Conference Coverage

In myasthenia gravis, antibodies pass open-label tests



Open-label extension studies of two neonatal Fc receptor–blocking antibodies showed good safety and efficacy in patients with myasthenia gravis (MG). The two drugs, rozanolixizumab (Rystiggo, UCB) and efgartigimod PH20 (Vyvgart, Argenx SE), received Food and Drug Administration approval in June 2023 and December 2021, respectively, for the treatment of MG.

The neonatal Fc receptor binds to IgG within cells and recycles it back into the blood, leading to increased serum levels. The antibodies bind to the neonatal Fc receptor and promote its degradation, therefore preventing IgG recycling without interfering with its production. They do not affect the levels of other immunoglobulin isotypes.

At the 2023 annual meeting of the American Association for Neuromuscular and Electrodiagnostic Medicine (AANEM), researchers presented data from an open-label extension study following the phase 3 MycarinG trial of rozanolixizumab and the ADAPT-SC+ study of efgartigimod.

In the MycarinG study, rozanolixizumab “showed both statistically significant and clinically meaningful improvements in multiple endpoints,” said Vera Bril, MD, during a presentation of the results.

Rozanolixizumab is approved for MG patients who are anti–acetylcholine receptor (AchR) or anti–muscle-specific tyrosine kinase (MuSK) antibody positive. Efgartigimod is approved for MG patients who are AChR positive.

After completing MycarinG, patients were eligible to enroll in one of two open-label studies, one of each dose.

The new efficacy analysis focused on 110 patients who underwent two or more consecutive symptom-driven treatment cycles. A safety analysis focused on 188 patients who received at least one cycle of treatment.

“The post hoc analysis showed that the clinically meaningful improvements in the generalized myasthenia gravis symptoms were maintained over time for the cohort across rozanolixizumab cycles, while individual patients move through the consecutive treatment cycles, rozanolixizumab had an acceptable safety profile that was maintained across repeated treatments cycles. This is consistent with previous results of rozanolixizumab,” said Dr. Bril, who is a clinical investigator at University of Toronto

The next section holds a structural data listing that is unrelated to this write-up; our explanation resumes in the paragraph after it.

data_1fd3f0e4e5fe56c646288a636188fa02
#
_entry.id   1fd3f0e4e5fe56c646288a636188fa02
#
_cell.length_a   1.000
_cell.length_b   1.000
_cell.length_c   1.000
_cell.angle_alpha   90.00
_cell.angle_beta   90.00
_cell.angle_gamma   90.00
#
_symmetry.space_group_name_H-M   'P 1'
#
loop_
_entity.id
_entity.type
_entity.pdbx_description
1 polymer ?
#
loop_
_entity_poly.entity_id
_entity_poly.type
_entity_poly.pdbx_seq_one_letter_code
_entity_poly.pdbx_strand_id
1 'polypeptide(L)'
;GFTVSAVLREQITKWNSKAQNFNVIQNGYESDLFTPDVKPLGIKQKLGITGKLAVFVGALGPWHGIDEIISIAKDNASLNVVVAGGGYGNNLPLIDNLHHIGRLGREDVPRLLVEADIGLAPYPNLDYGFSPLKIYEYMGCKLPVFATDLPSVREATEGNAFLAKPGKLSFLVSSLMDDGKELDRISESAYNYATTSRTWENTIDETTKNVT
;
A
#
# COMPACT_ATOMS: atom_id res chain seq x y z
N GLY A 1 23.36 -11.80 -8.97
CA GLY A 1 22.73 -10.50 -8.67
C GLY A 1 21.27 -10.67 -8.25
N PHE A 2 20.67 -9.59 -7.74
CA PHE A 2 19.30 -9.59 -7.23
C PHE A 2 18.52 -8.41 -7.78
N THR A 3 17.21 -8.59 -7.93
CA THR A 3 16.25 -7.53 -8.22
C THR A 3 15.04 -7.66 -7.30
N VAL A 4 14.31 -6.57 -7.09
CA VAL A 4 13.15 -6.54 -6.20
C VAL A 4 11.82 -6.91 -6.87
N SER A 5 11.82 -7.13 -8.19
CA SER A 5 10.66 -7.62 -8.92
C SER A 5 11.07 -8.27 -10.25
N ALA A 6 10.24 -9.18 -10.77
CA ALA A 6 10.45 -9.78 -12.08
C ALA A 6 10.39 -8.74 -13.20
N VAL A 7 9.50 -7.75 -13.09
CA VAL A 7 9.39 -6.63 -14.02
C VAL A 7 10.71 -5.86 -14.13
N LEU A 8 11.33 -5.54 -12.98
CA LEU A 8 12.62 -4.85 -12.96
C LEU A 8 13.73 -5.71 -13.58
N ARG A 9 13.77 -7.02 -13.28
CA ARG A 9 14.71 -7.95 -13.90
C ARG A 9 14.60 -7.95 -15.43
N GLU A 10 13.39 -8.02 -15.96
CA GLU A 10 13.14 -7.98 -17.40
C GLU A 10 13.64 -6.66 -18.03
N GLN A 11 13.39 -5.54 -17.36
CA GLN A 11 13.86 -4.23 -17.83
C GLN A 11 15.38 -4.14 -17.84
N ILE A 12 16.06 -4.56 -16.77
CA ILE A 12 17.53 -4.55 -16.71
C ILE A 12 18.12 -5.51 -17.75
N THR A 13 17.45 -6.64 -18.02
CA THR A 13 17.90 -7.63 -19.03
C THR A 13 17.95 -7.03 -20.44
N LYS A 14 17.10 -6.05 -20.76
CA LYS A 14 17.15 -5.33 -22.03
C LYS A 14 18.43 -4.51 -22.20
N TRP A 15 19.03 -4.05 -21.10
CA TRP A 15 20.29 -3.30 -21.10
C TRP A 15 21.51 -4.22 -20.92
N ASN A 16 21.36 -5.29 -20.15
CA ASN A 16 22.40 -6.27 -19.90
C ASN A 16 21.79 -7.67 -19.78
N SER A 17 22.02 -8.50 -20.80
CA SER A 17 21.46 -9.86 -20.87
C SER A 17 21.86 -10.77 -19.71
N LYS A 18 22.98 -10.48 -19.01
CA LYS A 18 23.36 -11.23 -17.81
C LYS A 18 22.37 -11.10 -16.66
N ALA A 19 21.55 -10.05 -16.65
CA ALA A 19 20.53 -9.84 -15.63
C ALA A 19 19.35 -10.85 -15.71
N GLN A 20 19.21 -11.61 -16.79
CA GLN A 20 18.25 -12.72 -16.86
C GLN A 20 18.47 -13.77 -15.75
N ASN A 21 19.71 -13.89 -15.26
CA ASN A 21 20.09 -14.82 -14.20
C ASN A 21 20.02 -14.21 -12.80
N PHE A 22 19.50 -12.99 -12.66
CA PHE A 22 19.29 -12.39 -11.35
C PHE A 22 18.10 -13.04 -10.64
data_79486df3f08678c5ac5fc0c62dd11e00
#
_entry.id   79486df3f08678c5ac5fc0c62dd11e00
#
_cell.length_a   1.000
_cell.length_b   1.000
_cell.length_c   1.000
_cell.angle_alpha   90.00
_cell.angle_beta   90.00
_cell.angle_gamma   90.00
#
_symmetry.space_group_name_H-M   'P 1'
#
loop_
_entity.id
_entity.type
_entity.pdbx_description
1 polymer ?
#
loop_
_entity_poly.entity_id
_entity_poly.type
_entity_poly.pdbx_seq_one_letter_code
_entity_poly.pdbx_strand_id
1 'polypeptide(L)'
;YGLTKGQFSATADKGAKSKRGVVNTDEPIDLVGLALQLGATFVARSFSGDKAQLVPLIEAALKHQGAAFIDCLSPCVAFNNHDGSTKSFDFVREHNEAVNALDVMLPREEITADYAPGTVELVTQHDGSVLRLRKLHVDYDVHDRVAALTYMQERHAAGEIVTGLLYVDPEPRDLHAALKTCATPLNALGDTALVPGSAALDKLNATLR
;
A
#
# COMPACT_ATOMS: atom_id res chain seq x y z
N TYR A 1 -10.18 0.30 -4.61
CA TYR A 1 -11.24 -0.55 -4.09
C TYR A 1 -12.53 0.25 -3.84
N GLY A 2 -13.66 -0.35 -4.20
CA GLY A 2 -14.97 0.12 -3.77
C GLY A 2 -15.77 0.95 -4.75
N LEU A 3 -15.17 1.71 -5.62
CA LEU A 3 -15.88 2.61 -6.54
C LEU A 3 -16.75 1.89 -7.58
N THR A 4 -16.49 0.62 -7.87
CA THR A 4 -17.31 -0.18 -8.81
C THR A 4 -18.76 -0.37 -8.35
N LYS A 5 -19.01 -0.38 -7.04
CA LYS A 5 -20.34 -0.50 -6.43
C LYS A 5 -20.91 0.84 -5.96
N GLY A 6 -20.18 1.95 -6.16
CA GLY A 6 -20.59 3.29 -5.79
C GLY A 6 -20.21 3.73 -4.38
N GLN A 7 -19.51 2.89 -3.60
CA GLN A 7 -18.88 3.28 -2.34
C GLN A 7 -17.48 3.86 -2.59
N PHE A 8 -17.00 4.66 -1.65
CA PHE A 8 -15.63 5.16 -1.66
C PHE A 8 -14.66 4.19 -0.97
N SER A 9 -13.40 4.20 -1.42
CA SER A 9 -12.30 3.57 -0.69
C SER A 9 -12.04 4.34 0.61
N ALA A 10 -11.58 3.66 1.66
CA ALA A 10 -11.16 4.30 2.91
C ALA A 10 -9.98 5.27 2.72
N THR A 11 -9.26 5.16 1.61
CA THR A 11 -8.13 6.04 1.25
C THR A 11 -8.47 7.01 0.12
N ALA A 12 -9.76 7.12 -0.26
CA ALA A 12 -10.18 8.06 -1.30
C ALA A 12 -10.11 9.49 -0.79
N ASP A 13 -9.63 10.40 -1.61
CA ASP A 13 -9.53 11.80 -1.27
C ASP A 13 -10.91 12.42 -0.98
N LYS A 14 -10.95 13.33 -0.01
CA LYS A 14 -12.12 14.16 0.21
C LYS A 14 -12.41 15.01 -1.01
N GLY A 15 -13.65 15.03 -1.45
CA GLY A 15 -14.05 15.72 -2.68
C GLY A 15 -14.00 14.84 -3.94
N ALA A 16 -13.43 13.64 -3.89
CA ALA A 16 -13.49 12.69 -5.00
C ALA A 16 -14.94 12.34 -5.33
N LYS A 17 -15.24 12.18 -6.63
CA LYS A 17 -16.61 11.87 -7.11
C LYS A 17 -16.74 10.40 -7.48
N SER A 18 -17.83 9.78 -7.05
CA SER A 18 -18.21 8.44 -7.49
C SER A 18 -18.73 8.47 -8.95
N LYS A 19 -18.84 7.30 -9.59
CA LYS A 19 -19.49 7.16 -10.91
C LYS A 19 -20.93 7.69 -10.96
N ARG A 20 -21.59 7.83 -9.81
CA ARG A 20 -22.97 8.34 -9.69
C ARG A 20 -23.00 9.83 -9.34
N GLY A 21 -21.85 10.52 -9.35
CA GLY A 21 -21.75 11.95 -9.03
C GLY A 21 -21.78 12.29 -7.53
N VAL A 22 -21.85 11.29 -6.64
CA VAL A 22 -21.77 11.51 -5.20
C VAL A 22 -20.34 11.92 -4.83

A reduction in steroid use?

During the Q&A session, George Small, MD, asked if the study had shown a reduction in steroid use among patients with MG.

As clinical associate director of neurology at Allegheny Medical Center, Pittsburgh, he has overseen the care of several hundred patients with generalized MG, as well as participated in clinical trials. “Many physicians use steroids for very quick responses in their patients. I love steroids and I hate steroids. I’ve helped save people’s lives with them, but I’ve also probably hastened their demise, unfortunately, because of the long-term side effects of the medications. Many neurologists in the community will over-utilize steroids because they don’t have access to these more expensive therapies. I look forward to both using these medications more as they become FDA approved and being an advocate for them, because it is my belief that they help decrease the use of steroids,” said Dr. Small in an interview.

Even if new medications do reduce steroid use, there remains a hurdle with insurance companies. “I’ve felt I’ve been forced to use treatments that I know may not be efficacious in the short term in order to get authorization for more expensive therapies that I use now. I’ve had patients admitted to the hospital as I’ve tried to jump through hoops that the insurance companies demanded,” said Dr. Small.


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